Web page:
It is just as important though to understand what you should not compost in the winter too.
In the winter you do not want to compost the following:
- Pet droppings
- Dairy products
- Chemicals, Fertilizer, or Pesticides
- Citrus peels
- Treated wood or colored paper
- Coffee/Tea Bags
7. Rip, Tear, and Shred Waste!
One last hint that I highly recommend: Shred or rip apart the waste before putting it into your compost bin.
For a little extra work shredding, you will be able to keep the heat in the compost more uniformly.
This may not seem like a big deal, but when temperatures near 0 degrees every little bit counts.
Make it Bigger! (Tip #8)
Bigger is not always better. But that is a topic for another post.
When it comes to winter composting, you will want to make your compost as big as possible.
It’s no different than insulating your house. The bigger the pile the more insulated it is. The more insulated it is the more heat it will retain.
So what is big?
You will want to make sure your compost is at least 1 cubic yard.
By keeping your compost one cubic yard you accomplish two things.
One, you will keep the center of the compost warmer. This will allow the waste ingredients to remain active and will put you in a good position for spring.
Second, the bigger the compost the longer it will remain active during colder months.
It should also be noted that you compost big piles all at once. This will help speed up the composting process and keep your pile warmer, longer.
And if adding large piles of waste doesn’t help the composting process fast enough for you then I recommend purchasing a Compost Starter.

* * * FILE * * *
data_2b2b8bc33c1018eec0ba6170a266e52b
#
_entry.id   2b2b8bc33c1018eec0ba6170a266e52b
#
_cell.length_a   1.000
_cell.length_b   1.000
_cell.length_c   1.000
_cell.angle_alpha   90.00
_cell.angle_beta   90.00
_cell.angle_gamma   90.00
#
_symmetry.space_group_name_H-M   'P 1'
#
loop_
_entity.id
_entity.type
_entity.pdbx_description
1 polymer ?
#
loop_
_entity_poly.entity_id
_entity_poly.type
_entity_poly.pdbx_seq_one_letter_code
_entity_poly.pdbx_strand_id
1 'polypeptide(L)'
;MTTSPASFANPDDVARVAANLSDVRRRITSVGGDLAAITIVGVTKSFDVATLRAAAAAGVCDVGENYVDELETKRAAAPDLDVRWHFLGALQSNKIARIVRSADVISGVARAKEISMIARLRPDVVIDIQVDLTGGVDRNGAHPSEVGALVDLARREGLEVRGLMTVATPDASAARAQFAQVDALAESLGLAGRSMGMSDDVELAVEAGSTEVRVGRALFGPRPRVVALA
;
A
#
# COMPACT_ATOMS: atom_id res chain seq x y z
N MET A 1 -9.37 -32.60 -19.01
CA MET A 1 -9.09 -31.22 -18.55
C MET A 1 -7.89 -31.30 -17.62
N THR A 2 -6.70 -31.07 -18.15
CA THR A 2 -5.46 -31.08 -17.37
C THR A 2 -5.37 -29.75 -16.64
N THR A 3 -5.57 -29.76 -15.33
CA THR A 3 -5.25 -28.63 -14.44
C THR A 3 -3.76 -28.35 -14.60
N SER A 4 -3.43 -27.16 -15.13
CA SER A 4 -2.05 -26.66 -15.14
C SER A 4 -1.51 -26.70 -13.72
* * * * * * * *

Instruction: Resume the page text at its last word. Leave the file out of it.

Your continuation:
Use a Tarp (Tip #9)
If you want to compost in the winter then a Tarp is a must!!!
I recommend the Trademark Supplies Tarp Cover.
Tarps are essential for three things:
- Insulation. In order for composting to occur in the winter, the temperature of the compost has to be warmer than outside in order for decomposition to stay active. Placing a tarp on top of your bin is the most effective way to insulate and add heat. It will allow the most important part of the compost (the center) to remain warm & active.
- Unwanted Water. What destroys a winter compost the quickest? Too much water from rain or snow. And while bins help prevent this problem, they do not eliminate it. Placing a tarp on the top of your bin/pile will help protect your compost against unwanted water.
- Protection Against Animals and Insects. Animals and insects are always finding their way into things,
aren’tthey? While a tarp won’t eliminate this problem, it will add a layer of protection against these pests and at the very least deter them from tearing up your compost.
And if a tarp isn’t enough then you should position your composter towards the south. This will allow you to get the most amount of sunlight, while also protecting it against the winter winds that can come from the north, east, or west.
Use a Vermicomposting Bin (Tip #10)
If this is the first time you are reading about worm bins or vermicomposters then you are not alone.
This is one of the least well-known methods for winter composting. It is also one of the most inexpensive and effective to use.